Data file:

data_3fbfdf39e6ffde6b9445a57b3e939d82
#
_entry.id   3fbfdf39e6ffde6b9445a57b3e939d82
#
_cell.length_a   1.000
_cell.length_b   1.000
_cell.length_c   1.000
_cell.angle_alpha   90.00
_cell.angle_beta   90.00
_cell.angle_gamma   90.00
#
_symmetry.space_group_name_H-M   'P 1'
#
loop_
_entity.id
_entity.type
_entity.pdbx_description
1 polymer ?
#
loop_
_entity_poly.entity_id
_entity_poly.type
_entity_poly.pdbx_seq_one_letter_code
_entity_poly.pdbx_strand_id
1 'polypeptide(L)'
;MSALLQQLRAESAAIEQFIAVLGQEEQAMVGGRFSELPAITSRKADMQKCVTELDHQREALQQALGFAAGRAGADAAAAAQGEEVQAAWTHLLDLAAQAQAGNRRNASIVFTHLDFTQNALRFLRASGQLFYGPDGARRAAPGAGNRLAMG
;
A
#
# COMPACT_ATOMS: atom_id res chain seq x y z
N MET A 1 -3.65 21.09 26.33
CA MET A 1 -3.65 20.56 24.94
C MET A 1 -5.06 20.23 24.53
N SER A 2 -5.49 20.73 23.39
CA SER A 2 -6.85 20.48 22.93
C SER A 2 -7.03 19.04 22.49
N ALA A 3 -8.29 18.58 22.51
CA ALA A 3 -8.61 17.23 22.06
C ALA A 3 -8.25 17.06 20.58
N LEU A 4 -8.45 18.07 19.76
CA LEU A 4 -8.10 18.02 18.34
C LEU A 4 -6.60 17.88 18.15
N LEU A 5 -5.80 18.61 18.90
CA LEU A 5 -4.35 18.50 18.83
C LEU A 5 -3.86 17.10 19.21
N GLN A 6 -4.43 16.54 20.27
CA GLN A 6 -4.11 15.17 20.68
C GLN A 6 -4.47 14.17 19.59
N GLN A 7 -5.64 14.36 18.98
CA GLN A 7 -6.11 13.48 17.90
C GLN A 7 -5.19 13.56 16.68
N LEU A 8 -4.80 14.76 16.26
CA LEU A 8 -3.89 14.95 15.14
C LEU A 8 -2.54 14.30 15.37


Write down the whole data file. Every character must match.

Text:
data_3fbfdf39e6ffde6b9445a57b3e939d82
#
_entry.id   3fbfdf39e6ffde6b9445a57b3e939d82
#
_cell.length_a   1.000
_cell.length_b   1.000
_cell.length_c   1.000
_cell.angle_alpha   90.00
_cell.angle_beta   90.00
_cell.angle_gamma   90.00
#
_symmetry.space_group_name_H-M   'P 1'
#
loop_
_entity.id
_entity.type
_entity.pdbx_description
1 polymer ?
#
loop_
_entity_poly.entity_id
_entity_poly.type
_entity_poly.pdbx_seq_one_letter_code
_entity_poly.pdbx_strand_id
1 'polypeptide(L)'
;MSALLQQLRAESAAIEQFIAVLGQEEQAMVGGRFSELPAITSRKADMQKCVTELDHQREALQQALGFAAGRAGADAAAAAQGEEVQAAWTHLLDLAAQAQAGNRRNASIVFTHLDFTQNALRFLRASGQLFYGPDGARRAAPGAGNRLAMG
;
A
#
# COMPACT_ATOMS: atom_id res chain seq x y z
N MET A 1 -3.65 21.09 26.33
CA MET A 1 -3.65 20.56 24.94
C MET A 1 -5.06 20.23 24.53
N SER A 2 -5.49 20.73 23.39
CA SER A 2 -6.85 20.48 22.93
C SER A 2 -7.03 19.04 22.49
N ALA A 3 -8.29 18.58 22.51
CA ALA A 3 -8.61 17.23 22.06
C ALA A 3 -8.25 17.06 20.58
N LEU A 4 -8.45 18.07 19.76
CA LEU A 4 -8.10 18.02 18.34
C LEU A 4 -6.60 17.88 18.15
N LEU A 5 -5.80 18.61 18.90
CA LEU A 5 -4.35 18.50 18.83
C LEU A 5 -3.86 17.10 19.21
N GLN A 6 -4.43 16.54 20.27
CA GLN A 6 -4.11 15.17 20.68
C GLN A 6 -4.47 14.17 19.59
N GLN A 7 -5.64 14.36 18.98
CA GLN A 7 -6.11 13.48 17.90
C GLN A 7 -5.19 13.56 16.68
N LEU A 8 -4.80 14.76 16.26
CA LEU A 8 -3.89 14.95 15.14
C LEU A 8 -2.54 14.30 15.37